Astonishments Come in Pairs

I noted above that Gary Koh's recognition as a force in the high-end audio industry is earned "if for no other reason" that his as yet undiscovered genius in cable design deserves serious focus. I do understand that I'm one of very few who've had to honor of living at length with his state-of-the-art audio wires. Soon, I'd imagine, others will come to hear the musical "all-ness" and sonic "there-ness" Genesis cables provide... but that notwithstanding, two other items of significance must be brought to the fore here.

Numero Uno: Genesis loudspeaker interface cables are matched by Genesis balanced as well as unbalanced component interface cables. In sum, if you find someday that you've been seduced by Koh's artistry with speaker wire, believe me you'll find the precise sonic openness and just plain flat out kick-your-butt musicality with his interconnect cables. When I rig up the entire system with Genesis wire (top to bottom), what is impressive becomes more impressive.

Let me be as concrete as possible. Recently I recorded Grammy nominated pianist Tamir Hendleman's trio. The trio's mojo was seriously engaged throughout two sets and the audience reaction that night (preserved forever more) attests to how sublime their quick dance-like pace and languorous ballad touch both achieved perfection. It would be difficult for any jazz trio to be more attractive, alert, variegated and engaging musically. I'm happy to say that we have a spectacular recording that reanimates a great night's playing.

The trick of a superior recording's genuine "superiority" resides with the playback. Speakers again . . ugh! Or, shit! When will I find speakers up to the level of live music recorded as if there is no "recording" . . . only the sonic facts, themselves, musical truth in its vivid immediacy and raw delicate power?

Numero Dos: Gary brought a pair of his monitor speakers—the Genesis 7.2 petite, at a resounding bargain basement price of $2950/pair, beautifully finished) and installed them caringly on proprietary stands, For the record, I cannot wait until the articulate sonic beauty of these monitors hit Maestro Koh's ears with four of Paul Waukeen's Stillpoints placed under each speaker: jaw dropping became awe-inspiring!

With my sound system rigged with Genesis wire, amp to preamp, monitors to amplifier, and front end (Benchmark DAC) to preamp: VOILA! Three musicians and their instruments became holographic in three-dimensional space between and outside the Genesis speakers. Right here in River City ! These little speakers are as revealing, detailed and musically sympathetic as ANY speakers at any size or price that I've ever heard. PERIOD. Are they "perfect"? Give me slack, Dorko. Of course not, but while larger speakers move more air and growl with fuller thunder, no speaker I've encountered is as delicate and exquisitely dense with sound and pace and "musical feeling," saturated all around your hungry ears—precisely as sound is genuinely "saturated" at the point of hearing live music. Damn !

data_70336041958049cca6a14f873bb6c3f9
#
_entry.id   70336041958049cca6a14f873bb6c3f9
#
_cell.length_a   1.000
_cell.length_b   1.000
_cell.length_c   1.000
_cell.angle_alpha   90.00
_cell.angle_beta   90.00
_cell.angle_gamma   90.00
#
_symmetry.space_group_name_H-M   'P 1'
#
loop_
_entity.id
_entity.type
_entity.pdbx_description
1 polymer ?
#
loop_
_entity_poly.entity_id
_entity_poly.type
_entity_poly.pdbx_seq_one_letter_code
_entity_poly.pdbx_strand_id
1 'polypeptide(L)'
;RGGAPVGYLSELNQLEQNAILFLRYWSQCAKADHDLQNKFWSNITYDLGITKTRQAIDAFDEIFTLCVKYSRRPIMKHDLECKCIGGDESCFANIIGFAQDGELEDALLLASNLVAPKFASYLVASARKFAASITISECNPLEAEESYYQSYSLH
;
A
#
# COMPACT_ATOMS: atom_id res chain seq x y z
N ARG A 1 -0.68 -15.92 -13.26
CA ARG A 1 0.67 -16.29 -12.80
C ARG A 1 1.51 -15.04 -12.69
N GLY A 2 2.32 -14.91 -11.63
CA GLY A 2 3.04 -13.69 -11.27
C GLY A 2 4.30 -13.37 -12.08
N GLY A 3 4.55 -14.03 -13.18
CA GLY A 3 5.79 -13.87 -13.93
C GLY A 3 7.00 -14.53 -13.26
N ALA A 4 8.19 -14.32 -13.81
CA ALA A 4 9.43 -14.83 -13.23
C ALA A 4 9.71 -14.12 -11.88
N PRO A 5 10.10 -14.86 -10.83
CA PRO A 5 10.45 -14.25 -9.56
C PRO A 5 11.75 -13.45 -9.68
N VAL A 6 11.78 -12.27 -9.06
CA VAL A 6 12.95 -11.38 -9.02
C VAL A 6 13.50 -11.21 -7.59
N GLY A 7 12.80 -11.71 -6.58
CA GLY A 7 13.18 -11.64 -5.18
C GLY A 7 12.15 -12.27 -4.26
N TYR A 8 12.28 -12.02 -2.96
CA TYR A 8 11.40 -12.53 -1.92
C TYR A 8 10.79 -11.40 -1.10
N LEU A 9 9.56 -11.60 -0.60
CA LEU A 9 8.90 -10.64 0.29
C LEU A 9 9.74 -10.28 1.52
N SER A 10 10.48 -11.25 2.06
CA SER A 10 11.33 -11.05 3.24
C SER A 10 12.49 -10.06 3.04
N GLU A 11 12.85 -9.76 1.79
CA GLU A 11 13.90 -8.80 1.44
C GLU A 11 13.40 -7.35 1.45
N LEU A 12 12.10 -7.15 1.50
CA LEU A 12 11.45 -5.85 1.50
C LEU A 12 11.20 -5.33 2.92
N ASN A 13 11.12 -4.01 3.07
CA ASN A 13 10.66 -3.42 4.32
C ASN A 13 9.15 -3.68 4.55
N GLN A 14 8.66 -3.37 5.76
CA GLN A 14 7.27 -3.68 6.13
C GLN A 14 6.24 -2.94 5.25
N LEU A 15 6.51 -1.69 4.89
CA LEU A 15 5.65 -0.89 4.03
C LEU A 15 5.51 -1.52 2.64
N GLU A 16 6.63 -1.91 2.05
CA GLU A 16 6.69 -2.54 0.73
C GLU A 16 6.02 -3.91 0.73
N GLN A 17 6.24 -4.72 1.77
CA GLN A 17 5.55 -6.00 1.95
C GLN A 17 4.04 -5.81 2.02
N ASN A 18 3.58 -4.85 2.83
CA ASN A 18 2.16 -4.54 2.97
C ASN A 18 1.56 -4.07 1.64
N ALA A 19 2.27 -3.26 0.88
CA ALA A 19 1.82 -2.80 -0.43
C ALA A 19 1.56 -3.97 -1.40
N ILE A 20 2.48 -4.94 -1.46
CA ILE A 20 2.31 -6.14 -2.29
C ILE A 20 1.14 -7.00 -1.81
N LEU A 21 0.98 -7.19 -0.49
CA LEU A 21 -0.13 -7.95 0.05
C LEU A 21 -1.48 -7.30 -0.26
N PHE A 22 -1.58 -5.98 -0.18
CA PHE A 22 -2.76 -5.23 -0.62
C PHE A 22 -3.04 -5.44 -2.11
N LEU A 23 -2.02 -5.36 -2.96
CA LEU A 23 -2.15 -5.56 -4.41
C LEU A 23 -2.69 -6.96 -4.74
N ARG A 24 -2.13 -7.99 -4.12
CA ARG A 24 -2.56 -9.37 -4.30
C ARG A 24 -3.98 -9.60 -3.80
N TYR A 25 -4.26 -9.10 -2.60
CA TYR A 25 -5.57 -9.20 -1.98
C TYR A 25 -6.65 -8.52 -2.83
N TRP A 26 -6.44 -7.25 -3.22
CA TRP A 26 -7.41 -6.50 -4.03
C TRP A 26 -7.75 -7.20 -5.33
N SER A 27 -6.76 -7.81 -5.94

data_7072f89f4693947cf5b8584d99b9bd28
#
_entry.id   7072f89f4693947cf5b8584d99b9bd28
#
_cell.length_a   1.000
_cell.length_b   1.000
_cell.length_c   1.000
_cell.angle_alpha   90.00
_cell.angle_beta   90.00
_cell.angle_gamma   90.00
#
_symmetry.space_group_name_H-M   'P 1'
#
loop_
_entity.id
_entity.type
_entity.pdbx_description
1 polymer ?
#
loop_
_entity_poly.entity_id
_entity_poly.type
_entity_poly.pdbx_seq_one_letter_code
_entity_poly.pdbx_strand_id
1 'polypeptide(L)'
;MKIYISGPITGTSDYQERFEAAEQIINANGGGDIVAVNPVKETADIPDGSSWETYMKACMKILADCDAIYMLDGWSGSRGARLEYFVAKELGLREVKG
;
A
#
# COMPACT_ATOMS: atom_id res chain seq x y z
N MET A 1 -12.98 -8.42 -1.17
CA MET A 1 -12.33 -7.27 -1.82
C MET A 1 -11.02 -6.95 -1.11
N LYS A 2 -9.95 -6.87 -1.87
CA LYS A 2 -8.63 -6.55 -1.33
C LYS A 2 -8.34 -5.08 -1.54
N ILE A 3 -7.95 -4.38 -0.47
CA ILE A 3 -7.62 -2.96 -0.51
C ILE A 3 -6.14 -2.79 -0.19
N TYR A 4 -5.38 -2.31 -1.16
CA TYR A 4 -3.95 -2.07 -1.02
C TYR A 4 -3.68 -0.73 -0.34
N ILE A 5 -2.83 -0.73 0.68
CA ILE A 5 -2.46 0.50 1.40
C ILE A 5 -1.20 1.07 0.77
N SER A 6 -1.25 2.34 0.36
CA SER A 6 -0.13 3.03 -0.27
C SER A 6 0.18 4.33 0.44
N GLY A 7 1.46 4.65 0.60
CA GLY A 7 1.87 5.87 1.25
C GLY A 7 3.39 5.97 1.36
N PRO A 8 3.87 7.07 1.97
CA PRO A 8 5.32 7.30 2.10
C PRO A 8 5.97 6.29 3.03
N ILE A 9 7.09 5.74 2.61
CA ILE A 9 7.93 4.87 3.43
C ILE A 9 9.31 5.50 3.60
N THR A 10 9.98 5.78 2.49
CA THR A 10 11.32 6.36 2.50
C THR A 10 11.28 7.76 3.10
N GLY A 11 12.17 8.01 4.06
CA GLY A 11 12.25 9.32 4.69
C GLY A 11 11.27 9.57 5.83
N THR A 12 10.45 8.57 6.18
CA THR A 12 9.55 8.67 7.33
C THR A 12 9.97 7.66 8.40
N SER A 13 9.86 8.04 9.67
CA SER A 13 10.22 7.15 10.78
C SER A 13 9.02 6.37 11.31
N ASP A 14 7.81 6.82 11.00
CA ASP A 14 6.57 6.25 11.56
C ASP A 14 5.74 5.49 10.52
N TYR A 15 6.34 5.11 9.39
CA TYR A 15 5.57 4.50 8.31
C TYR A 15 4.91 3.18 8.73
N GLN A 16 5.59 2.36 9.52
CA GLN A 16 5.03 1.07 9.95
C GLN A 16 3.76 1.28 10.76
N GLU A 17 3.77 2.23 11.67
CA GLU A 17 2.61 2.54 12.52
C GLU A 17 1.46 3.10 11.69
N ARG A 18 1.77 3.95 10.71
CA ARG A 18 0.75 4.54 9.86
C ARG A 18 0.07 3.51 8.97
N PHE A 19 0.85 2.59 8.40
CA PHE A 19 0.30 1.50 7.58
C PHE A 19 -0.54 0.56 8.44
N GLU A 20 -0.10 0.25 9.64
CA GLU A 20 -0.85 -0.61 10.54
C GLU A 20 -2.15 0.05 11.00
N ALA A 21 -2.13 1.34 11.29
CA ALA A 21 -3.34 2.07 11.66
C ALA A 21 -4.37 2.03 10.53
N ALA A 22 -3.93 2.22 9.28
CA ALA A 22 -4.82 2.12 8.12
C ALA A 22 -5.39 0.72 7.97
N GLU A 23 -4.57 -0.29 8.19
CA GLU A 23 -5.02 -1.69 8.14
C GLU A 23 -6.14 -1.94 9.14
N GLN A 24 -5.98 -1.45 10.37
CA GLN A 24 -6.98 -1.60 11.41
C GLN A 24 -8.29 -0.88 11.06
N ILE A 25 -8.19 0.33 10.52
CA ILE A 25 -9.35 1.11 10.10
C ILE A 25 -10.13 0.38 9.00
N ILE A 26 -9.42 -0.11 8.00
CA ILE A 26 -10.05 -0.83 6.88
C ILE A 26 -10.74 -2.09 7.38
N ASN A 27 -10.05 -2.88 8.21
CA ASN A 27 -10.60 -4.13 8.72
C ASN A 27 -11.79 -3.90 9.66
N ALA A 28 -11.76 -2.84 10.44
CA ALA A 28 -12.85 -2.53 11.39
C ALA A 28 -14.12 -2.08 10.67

Tamir Hendleman's world class trio had been recorded only fifteen hours before these small reference speakers were connected to my entire master playback system. I was astonished at the vivacity and tangible audacity I heard. These fantastic, over-achieving monitor giant slayers brought forward clarity, the most subtle and detailed nuances of musical and sonic complexity imaginable… beyond their apparent physical constraints. There is a real and obviously deep story here and I intend to unearth it and share that with anyone who cares.

Gary's witness here was defined instantly by his own surprise, no less than mine, but he'll surely address that issue on his own. For the moment, I'll pause now (to return before long) and assert that—if I were forced to live only with Genesis cables in my system; and only with these Genesis monitors on hand to work with professionally and to enjoy personally—I could easily accept that "imposed liability" since it would not be, in any way I'd suffer, a liability at all.

Thus, my essential point holds two halves.

First, Gary Koh's "underground" interconnects and speaker wires stand shoulder to shoulder, or nearly so, with the most transcendent and truly expensive cables which constitute the top of contemporary audio cable performance: Kubala-Sosna's Elation and their Emotion; Stealth's "Indra" and "Metacarbon"; along with Silversmith's "Palladium" cables. To add intrigue to good fortune, Van den Hul has a new cable worthy of careful consideration that I'm not yet ready to elaborate on in detail: the van den Hul "Rock Hybrid" cables.

The second half of my point here is this: for less than $3000, Genesis monitor speakers are a bargain rarely this extravagantly fair-minded and audiophile-friendly in the (much too often) overpriced universe of high-end gear. Of the speakers I've auditioned in the last four months or so, several earn my sincere respect. Only the new Magnepan 3.7s elicit my complete admiration alongside Gary Koh's fire-breathing, dragon-slaying little sonic engines with enormous musical hearts. Jim Merod

Loudspeaker Interface Cables
Retail: $3000/2m pair

Component Interface Cables (balanced or single-ended)
Retail: $1800/0.8m pair

Genesis' appealing "underground website" is: